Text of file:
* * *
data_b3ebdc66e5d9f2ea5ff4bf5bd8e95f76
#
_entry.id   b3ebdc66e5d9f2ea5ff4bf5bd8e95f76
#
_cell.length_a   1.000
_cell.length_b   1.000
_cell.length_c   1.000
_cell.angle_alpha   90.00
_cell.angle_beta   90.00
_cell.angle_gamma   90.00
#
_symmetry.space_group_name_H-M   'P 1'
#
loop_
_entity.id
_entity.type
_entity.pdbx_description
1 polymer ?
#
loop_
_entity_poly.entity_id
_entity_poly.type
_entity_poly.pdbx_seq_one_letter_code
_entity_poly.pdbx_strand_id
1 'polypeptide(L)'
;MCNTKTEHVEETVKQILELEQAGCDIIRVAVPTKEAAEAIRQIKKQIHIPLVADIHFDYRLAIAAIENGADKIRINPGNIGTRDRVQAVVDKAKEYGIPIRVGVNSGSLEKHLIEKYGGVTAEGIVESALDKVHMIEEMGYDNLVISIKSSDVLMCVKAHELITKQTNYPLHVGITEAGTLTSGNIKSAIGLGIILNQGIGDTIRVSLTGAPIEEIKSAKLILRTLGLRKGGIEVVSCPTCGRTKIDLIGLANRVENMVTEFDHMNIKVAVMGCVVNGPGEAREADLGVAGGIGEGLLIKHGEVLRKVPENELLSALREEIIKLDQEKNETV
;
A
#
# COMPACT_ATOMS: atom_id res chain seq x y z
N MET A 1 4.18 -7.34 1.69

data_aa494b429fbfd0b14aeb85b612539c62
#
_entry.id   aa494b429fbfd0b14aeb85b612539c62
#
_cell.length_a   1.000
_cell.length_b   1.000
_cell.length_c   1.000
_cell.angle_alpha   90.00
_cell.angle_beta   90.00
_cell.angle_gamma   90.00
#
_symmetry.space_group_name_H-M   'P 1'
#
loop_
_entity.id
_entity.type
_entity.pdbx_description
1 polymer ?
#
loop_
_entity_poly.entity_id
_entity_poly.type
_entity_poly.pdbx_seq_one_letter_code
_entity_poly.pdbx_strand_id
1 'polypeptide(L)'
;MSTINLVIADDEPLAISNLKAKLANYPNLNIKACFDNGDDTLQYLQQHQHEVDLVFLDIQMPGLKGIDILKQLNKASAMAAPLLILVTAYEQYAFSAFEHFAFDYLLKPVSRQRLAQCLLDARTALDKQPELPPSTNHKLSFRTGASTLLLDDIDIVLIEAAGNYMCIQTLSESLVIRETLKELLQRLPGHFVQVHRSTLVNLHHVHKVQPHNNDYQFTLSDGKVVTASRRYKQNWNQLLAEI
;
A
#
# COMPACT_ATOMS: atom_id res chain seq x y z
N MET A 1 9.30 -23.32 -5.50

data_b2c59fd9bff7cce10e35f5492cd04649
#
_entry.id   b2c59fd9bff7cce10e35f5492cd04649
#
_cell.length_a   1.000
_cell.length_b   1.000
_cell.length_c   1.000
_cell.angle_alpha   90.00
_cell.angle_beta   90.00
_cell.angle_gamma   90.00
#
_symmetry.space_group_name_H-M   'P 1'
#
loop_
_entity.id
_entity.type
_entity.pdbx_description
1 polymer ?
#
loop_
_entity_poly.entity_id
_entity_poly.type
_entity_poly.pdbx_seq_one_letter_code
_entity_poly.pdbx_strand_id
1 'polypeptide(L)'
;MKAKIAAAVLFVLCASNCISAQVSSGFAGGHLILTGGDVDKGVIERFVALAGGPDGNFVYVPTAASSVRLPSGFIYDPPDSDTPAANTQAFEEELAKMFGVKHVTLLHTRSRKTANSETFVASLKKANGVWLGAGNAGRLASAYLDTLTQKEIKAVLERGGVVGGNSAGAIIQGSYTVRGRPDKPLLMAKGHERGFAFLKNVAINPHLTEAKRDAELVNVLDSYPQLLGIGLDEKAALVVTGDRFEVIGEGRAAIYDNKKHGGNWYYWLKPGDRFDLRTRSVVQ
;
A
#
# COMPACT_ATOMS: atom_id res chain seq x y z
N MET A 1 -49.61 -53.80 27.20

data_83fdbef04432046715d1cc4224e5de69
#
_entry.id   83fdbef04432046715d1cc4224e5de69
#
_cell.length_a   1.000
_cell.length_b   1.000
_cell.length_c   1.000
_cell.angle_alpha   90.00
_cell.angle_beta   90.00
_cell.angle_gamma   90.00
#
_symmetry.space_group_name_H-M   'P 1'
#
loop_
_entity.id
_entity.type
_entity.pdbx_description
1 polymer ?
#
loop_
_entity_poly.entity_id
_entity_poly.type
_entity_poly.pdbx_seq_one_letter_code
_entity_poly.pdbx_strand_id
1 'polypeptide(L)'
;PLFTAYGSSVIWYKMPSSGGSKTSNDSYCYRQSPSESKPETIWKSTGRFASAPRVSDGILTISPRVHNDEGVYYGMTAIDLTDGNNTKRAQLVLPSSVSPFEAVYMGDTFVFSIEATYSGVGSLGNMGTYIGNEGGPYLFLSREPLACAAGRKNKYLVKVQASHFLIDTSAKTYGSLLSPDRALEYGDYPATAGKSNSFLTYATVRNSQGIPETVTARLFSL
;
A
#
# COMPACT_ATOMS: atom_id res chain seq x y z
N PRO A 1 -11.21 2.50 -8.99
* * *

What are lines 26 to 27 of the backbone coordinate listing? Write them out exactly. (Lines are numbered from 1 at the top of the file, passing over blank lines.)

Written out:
;MCNTKTEHVEETVKQILELEQAGCDIIRVAVPTKEAAEAIRQIKKQIHIPLVADIHFDYRLAIAAIENGADKIRINPGNIGTRDRVQAVVDKAKEYGIPIRVGVNSGSLEKHLIEKYGGVTAEGIVESALDKVHMIEEMGYDNLVISIKSSDVLMCVKAHELITKQTNYPLHVGITEAGTLTSGNIKSAIGLGIILNQGIGDTIRVSLTGAPIEEIKSAKLILRTLGLRKGGIEVVSCPTCGRTKIDLIGLANRVENMVTEFDHMNIKVAVMGCVVNGPGEAREADLGVAGGIGEGLLIKHGEVLRKVPENELLSALREEIIKLDQEKNETV
;